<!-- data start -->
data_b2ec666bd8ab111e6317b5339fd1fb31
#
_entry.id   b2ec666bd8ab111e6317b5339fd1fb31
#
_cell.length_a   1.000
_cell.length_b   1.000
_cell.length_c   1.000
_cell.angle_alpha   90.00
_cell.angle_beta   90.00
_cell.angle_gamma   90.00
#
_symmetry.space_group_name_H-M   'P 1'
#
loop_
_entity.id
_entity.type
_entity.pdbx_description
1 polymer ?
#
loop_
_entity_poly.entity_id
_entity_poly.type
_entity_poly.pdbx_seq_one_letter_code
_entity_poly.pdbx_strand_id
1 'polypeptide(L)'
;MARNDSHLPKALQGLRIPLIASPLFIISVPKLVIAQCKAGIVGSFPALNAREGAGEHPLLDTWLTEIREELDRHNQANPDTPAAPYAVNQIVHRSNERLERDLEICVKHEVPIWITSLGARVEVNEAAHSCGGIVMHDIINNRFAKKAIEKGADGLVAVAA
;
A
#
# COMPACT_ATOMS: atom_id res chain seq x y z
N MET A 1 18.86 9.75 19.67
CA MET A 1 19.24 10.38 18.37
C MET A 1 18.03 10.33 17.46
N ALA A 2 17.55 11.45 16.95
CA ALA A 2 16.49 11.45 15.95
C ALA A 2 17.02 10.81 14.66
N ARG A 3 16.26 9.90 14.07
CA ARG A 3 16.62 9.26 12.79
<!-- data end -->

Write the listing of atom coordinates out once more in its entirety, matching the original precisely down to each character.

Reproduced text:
data_b2ec666bd8ab111e6317b5339fd1fb31
#
_entry.id   b2ec666bd8ab111e6317b5339fd1fb31
#
_cell.length_a   1.000
_cell.length_b   1.000
_cell.length_c   1.000
_cell.angle_alpha   90.00
_cell.angle_beta   90.00
_cell.angle_gamma   90.00
#
_symmetry.space_group_name_H-M   'P 1'
#
loop_
_entity.id
_entity.type
_entity.pdbx_description
1 polymer ?
#
loop_
_entity_poly.entity_id
_entity_poly.type
_entity_poly.pdbx_seq_one_letter_code
_entity_poly.pdbx_strand_id
1 'polypeptide(L)'
;MARNDSHLPKALQGLRIPLIASPLFIISVPKLVIAQCKAGIVGSFPALNAREGAGEHPLLDTWLTEIREELDRHNQANPDTPAAPYAVNQIVHRSNERLERDLEICVKHEVPIWITSLGARVEVNEAAHSCGGIVMHDIINNRFAKKAIEKGADGLVAVAA
;
A
#
# COMPACT_ATOMS: atom_id res chain seq x y z
N MET A 1 18.86 9.75 19.67
CA MET A 1 19.24 10.38 18.37
C MET A 1 18.03 10.33 17.46
N ALA A 2 17.55 11.45 16.95
CA ALA A 2 16.49 11.45 15.95
C ALA A 2 17.02 10.81 14.66
N ARG A 3 16.26 9.90 14.07
CA ARG A 3 16.62 9.26 12.79